5. Direct that the FEC find that the CPD has violated 52 U.S.C. § 30116(f) by accepting prohibited contributions;
  6. Direct that the FEC find that the CPD has violated 52 U.S.C. §§ 30103 and 30104 by failing to register as a political committee and by failing to make required reports and disclosures;
  7. Order the FEC to conform to such declaration and directives within 30 days and, if the FEC fails to so act, order that Plaintiffs may bring a civil action (1) to remedy the violations of FECA alleged in their administrative complaint and, (2) if the CPD adopts rules for

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the 2016 election that violate 11 C.F.R. § 110.13, to remedy the ensuing violations of FECA as well;

  1. Order that the FEC within 30 days grant LPF’s petition for rulemaking and open a rulemaking to revise its rules governing presidential debates and that the FEC conclude that rulemaking by the end of 2015;
  2. Award legal fees and costs of suit incurred by Plaintiffs; and
  3. Grant such other and further relief as this Court deems just and proper.

Dated: June 22, 2015

Respectfully submitted,

_/s/ Alexandra A.E. Shapiro_______

Alexandra A.E. Shapiro (D.C. Bar No. 438461)

SHAPIRO ARATO LLP

500 Fifth Avenue

40th Floor

New York, New York 10110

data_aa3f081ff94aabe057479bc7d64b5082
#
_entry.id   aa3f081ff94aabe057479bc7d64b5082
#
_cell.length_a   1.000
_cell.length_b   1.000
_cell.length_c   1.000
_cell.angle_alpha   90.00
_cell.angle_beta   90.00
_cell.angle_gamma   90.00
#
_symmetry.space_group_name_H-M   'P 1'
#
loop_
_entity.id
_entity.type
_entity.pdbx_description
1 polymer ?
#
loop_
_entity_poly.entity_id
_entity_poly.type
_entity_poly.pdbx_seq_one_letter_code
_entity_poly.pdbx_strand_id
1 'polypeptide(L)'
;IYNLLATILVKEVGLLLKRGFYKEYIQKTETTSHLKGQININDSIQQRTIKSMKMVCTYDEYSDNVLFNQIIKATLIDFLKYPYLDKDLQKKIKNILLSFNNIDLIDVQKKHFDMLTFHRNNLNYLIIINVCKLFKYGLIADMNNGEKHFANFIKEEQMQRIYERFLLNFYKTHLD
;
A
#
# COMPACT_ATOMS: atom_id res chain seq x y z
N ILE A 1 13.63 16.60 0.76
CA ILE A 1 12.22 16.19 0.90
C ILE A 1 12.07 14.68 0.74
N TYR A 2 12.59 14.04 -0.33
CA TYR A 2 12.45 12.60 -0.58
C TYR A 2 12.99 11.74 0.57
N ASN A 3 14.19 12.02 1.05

Phone:  (212) 257-4880 Fax:  (212) 202-6417

Attorneys for Plaintiffs

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[1] Throughout this Complaint, the term “independent candidate” refers to candidates who are unaffiliated with any political party as well as candidates who are affiliated with political parties other than the Democratic and Republican parties, including but not limited to the Green Party of the United States and the United States Libertarian Party.

[2] Interview with Frank Fahrenkopf (Sky News broadcast Apr. 1, 2015), available at http://mms.tveyes.com/PlaybackPortal.aspx?SavedEditID=2313770f-b3ce-427a-921f-1f049dde04eb.

[3] Roland Flamini, Frank Fahrenkopf Sides with Bipartisanship, Capitol File, http://capitolfilemagazine.com/personalities/articles/frank-fahrenkopf-bipartisanship (last visited June 16, 2015).

[4] Fahrenkopf Interview, supra note 2.

[5] See Ann M. Ravel, How Not to Enforce Campaign Laws, N.Y. Times (Apr. 2, 2014), http://www.nytimes.com/2014/04/03/opinion/how-not-to-enforce-campaign-laws.html?_r=0.